Objective: Clinical information on tigecycline use in serious nosocomial infections is limited, and the efficacy is uncertain. The aim of this retrospective study was to assess the utilization pattern and the effectiveness of tigecycline in a tertiary medical center in Taiwan. Methods: A retrospective study of the clinical and microbiological outcome of all patients treated with tigecycline for at least 72 hours over a 2-year period was conducted in a 730-bed teaching hospital. Results: Data from 133 patients with 149 cases of nosocomial infection were analyzed in this assessment. The mean APACHE II score at the initiation of tigecycline therapy was 22.5 ± 8.8, and the mean duration of treatment was 11.4 ± 5.6 days. Pneumonia was the most frequently diagnosed clinical indication for tigecycline use (113 cases, 76%). An overall positive clinical outcome was observed in 75 cases (50%). Multidrug-resistant Acinetobacter baumannii (MDRAB) is the most common organism for tigecycline therapy (n = 59), with a positive clinical outcome of 38% in tigecycline monotherapy, 66% in dualtherapy, and 17% in triple-therapy (p = 0.031). The most commonly used combining agents with tigecycline to treat MDRAB infections were intravenous colistin, inhaled colistin, and cepoferazone/sulbactam, with positive clinical outcome rates of 53%, 100%, and 80%, respectively. Admission to intensive care unit was identified as a predictive factor for negative clinical outcome. Conclusion: Our pneumonia-dominated study population demonstrated a lower clinical improvement rate of tigecycline compared to previous published data. Tigecycline monotherapy is not recommended for MDRAB infection, but colistin or cephoperazone/sulbactam combined with tigecycline seemed to yield a good clinical outcome for MDRAB infection.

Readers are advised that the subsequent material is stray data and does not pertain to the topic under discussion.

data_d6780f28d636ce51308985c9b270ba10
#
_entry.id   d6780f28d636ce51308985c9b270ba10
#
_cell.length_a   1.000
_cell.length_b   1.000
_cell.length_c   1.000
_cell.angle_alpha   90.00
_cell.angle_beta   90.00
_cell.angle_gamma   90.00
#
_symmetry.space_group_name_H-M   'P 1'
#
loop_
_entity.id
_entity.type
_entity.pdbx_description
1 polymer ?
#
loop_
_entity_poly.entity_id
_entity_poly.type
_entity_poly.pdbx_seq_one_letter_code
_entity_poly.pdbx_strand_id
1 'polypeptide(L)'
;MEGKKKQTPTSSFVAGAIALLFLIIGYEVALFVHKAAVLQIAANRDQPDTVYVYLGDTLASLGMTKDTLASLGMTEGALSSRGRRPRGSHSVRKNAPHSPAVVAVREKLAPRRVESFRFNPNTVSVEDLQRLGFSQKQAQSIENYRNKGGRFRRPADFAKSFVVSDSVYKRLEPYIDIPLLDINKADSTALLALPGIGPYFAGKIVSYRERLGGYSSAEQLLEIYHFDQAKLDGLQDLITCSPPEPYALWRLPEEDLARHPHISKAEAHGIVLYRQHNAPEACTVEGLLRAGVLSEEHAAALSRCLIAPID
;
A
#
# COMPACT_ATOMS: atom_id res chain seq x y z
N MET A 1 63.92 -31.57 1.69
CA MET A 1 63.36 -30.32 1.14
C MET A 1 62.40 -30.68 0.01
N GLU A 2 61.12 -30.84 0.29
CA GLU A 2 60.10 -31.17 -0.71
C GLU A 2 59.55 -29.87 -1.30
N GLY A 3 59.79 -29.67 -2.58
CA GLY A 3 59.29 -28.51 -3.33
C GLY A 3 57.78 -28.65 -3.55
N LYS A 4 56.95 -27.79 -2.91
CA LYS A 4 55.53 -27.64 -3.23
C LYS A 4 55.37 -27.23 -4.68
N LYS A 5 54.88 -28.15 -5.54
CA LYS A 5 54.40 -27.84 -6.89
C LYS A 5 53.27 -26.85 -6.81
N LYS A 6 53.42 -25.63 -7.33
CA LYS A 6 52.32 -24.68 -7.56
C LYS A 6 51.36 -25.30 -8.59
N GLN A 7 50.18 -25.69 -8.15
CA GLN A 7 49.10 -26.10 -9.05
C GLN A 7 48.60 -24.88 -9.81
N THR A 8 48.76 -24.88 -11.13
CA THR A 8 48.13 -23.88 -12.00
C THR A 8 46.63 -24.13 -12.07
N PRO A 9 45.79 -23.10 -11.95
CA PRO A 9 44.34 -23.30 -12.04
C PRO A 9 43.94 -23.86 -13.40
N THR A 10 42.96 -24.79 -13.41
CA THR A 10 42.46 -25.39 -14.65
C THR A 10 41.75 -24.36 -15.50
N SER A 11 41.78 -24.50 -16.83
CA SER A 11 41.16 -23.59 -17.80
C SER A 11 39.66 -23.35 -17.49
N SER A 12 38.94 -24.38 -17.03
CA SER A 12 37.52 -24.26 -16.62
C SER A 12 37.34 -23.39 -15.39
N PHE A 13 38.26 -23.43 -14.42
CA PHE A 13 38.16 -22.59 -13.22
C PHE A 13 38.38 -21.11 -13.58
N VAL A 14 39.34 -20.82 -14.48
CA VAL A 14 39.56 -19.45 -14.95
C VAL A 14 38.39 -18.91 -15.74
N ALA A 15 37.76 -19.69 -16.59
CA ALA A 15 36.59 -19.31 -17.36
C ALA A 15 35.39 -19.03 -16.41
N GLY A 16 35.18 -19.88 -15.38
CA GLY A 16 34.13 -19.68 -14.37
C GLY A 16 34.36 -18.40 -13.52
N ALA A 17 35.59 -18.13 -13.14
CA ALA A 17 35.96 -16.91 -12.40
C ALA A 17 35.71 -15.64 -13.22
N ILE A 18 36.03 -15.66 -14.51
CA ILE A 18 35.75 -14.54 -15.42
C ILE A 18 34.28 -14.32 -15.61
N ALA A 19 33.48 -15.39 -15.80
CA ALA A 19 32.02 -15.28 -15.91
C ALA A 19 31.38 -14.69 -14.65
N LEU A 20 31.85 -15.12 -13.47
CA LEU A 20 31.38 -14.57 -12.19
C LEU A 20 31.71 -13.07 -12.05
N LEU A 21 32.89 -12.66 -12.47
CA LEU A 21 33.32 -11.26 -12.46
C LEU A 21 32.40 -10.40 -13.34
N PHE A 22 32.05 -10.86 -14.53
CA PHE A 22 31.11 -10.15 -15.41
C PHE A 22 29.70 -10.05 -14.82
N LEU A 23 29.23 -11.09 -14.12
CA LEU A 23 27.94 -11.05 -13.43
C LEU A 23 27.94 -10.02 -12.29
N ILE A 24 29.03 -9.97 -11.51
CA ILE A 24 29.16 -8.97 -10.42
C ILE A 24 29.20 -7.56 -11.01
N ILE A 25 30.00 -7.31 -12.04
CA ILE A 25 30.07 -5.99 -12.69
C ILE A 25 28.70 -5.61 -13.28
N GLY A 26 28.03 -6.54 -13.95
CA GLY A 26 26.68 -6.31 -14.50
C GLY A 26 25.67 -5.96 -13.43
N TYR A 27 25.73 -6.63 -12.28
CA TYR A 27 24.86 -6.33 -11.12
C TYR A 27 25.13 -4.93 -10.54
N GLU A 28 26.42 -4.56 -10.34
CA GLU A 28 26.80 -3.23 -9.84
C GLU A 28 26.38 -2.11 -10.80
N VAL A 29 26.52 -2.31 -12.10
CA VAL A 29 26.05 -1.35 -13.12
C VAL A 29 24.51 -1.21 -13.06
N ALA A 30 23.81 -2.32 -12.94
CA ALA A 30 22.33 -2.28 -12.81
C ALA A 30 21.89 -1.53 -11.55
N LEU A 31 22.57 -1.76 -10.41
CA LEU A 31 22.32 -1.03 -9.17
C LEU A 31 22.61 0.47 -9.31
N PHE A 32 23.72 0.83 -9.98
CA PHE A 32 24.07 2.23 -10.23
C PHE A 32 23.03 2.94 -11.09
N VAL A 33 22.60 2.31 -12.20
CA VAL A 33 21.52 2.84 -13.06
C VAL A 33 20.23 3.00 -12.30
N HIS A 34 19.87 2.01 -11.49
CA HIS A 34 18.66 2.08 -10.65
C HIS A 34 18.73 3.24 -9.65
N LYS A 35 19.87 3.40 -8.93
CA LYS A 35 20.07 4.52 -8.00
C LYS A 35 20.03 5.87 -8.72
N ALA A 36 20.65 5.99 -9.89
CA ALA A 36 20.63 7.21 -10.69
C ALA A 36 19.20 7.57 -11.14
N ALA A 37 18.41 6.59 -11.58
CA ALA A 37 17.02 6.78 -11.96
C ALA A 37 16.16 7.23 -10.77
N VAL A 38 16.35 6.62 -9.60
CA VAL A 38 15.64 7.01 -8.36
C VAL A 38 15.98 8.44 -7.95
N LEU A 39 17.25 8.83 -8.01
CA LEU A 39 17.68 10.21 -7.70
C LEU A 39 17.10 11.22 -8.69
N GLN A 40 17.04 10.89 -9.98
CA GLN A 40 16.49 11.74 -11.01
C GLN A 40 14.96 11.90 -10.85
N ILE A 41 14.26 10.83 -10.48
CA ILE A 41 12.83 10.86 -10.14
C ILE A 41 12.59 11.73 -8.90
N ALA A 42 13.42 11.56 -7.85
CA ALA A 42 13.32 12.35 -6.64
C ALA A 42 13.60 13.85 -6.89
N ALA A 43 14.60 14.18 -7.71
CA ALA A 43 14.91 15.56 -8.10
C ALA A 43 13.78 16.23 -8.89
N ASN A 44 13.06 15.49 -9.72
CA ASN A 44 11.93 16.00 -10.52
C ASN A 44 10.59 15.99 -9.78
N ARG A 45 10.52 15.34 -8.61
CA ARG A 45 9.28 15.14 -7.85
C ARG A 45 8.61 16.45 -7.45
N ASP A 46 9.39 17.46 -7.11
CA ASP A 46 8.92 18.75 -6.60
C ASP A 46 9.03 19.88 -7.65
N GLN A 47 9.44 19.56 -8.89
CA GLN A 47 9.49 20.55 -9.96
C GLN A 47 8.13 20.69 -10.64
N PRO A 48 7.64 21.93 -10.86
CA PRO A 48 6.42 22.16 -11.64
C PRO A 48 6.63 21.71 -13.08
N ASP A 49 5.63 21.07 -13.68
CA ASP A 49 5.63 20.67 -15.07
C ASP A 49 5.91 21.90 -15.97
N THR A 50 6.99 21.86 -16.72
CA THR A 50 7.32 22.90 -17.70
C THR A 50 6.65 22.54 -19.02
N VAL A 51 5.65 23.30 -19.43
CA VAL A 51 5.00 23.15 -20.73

|Number of pages||7|
|Journal||International Journal of Clinical Pharmacology and Therapeutics|
|Publication status||Published - Dec 1 2014|
- Medication use evaluation
- Nosocomial infections
ASJC Scopus subject areas
- Pharmacology (medical)